It is truly hard to believe that I have been living in the Republic of Panama for over 4 years. It just seems like yesterday that I moved here leaving my former life behind. Panama Expat Living seems to be a perpetual vacation. Is it tough sometimes? Absolutely, but it is far better than the life that I left behind!
Every few weeks my wife Anabell and I meet someone new and make friends. The endless parade of like-minded expats making the move to Panama makes for an interesting life. I don’t know the exact numbers but the amount of expats who move here and stay for the long haul is pretty high. I only know of a few who have left and they were mainly for unforeseen personal reasons.
This year had a few highlights concerning Panama expat living that I would love to share with you. As many of you know I like to share my Panama experiences so that if and when you decide to make the move you can make an informed decision.
I am Officially a Panama Legal Resident – Panama Expat Living Gold!
Yes, we decided to go for it and start my process of becoming a citizen of this country. First step in the long process is my two year Carnet. Since I am married to a Panamanian I applied for my residency through marriage. There are plenty of other options like, “Friends of Panama Visa, Pensionado Visa and the Investor Visa”. The only one of those that can lead to citizenship is the Investor Visa. Citizenship in Panama takes a very long time. We only know of one who friend who accomplished it and she was from Peru. The goal should be to get your Cedula which allows you to apply for credit, buy a house without a huge down payment and just makes life easier.
Here is my Residency in Panama Carnet. This was my temporary before I completed the interview.
Many people wonder about the interview by the immigration people. If you are already married or are planning to marry a Panamanian be prepared to do the interview in Spanish. Sure you can hire an interpreter but what fun is in that? My interviewer had a few laughs at the expense of this Gringo! On a serious note, they take the interview very serious and I had to do a second interview for my work authorization. The funny thing is they force you to pay for the work authorization, I still have not picked mine up. The Residency in Panama has done more to make Panama expat living easier than anything else.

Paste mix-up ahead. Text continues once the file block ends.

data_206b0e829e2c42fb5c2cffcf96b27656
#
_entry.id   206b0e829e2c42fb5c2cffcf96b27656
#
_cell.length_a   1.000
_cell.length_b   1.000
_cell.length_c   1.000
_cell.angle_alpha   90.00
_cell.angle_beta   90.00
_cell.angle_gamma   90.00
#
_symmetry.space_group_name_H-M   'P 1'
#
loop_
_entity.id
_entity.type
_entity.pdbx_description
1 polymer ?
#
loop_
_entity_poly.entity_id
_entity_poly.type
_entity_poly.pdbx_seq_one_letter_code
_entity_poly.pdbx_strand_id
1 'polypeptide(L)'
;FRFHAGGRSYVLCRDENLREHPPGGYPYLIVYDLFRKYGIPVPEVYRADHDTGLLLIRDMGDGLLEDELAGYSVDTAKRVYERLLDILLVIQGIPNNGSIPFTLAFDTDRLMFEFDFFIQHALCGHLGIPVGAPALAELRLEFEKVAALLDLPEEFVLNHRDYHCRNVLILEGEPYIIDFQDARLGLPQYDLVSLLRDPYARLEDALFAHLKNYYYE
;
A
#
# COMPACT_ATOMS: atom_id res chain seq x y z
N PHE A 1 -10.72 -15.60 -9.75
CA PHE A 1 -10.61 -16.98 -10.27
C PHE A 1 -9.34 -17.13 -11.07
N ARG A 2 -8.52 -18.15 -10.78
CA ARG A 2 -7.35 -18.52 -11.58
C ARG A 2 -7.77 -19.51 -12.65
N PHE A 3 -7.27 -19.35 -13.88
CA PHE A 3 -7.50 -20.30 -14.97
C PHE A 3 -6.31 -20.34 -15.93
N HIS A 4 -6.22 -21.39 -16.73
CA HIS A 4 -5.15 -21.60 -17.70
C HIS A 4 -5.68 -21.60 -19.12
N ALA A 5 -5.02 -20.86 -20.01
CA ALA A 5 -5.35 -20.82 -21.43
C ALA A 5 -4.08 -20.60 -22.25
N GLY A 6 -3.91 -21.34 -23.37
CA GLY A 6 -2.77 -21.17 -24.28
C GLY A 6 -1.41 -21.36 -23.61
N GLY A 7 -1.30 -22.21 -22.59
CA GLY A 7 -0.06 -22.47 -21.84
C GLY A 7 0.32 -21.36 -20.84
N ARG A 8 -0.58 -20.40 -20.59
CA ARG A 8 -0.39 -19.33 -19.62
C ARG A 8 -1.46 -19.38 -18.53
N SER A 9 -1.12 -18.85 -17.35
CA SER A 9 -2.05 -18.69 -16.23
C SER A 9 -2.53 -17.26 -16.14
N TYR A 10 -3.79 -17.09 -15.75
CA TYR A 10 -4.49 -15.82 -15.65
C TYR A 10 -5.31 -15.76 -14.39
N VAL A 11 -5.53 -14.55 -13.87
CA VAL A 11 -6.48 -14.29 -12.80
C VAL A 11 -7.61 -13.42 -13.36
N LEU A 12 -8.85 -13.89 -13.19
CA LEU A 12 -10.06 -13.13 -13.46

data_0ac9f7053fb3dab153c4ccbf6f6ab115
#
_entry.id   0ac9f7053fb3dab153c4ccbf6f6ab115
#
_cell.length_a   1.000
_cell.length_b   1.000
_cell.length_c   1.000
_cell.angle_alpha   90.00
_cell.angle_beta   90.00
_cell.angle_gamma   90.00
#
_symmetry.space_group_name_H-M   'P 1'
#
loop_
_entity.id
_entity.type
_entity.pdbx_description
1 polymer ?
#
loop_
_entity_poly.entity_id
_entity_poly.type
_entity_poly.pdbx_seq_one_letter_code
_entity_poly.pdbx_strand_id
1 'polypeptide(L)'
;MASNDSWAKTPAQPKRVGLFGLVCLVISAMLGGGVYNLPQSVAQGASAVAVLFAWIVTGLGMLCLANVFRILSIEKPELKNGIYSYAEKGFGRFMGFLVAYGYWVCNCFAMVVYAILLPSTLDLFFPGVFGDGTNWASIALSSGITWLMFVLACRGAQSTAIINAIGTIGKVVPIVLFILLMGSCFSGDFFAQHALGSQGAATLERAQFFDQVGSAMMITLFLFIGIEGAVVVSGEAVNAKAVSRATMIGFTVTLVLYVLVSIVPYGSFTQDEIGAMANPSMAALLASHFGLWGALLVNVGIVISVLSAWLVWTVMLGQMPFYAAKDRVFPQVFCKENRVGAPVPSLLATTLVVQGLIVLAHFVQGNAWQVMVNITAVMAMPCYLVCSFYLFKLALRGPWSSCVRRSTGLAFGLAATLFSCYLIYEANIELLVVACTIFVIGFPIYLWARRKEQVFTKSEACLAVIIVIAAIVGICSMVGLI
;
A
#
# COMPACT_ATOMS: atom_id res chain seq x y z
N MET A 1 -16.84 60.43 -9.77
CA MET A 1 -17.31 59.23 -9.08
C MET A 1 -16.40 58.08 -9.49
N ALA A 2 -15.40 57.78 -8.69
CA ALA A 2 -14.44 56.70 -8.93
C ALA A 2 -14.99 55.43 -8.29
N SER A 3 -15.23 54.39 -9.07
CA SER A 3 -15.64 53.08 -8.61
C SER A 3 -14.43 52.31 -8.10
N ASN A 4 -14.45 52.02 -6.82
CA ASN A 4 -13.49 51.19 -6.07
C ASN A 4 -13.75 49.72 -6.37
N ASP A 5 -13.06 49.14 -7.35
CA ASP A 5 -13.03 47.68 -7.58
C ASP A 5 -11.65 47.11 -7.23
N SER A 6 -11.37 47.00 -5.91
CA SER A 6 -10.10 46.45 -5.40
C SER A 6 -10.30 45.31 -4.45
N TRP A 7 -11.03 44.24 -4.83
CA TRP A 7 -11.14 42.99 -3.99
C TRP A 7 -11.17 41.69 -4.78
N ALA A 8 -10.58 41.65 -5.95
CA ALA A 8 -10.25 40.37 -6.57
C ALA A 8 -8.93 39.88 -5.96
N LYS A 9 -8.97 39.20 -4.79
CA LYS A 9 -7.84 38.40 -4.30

We Launched VIP Panama Tours
Early in January we decided to launch VIP Panama Tours. Our primary company High Impact Media Group Panama is doing great but we noticed that our marketing capabilities within Panama were untapped. We approached a few other companies within the Panama tourism industry but none of them thought that we were valuable enough to provide them marketing. So we decided to do it on our own.
VIP Panama Tours Special Offer.
What do you do with over 5 Million views online concerning Panama per month? You turn it into a marketing platform to generate leads for a tour company. Anabell and I love the tourism industry but we do not want to deal with large groups or children so we decided to only work with small groups of adults. These small groups will be treated to an amazing experience of Panama. This will also make the tours more enjoyable for our guides.
Panama Drivers License in Hand
I won’t bore you with the details about this part of my Panama expat living. If you want to know about, “The Panama Drivers License Process“. Please click the image or the link and read the article.
My Class D Drivers License in Panama. I was delighted that they honored my New York Class D License.
What I will say is that one of the biggest headaches about Panama expat living is the requirement that you have to leave the country every three months to keep your foreign license eligible. This makes for a frustrating driving experience, as you never know when you will have to pad a Police officers wallet. The Transito Police like to set up checkpoints all over the country to check your drivers license, license plates and insurance. Make sure everything is in order because nothing is more annoying than having a cop ask you to buy him or her a cup of coffee.
Panama expat living is not for everyone! If you want to see what living here is like, why not live here as a tourist for an extended period of time? Try living in different parts of the country for 3-6 months at a time and see if you really like this lifestyle. Living in Boquete, Panama is much different than living in Bocas Del Toro or here near Panama City, Panama.
I dread seeing people who make the move, buy a house in an area but have only spent a short amount of time in the area. Do your due diligence folks, you will save yourself a ton of headaches down the road. If you have any questions about Panama expat living feel free to contact me.
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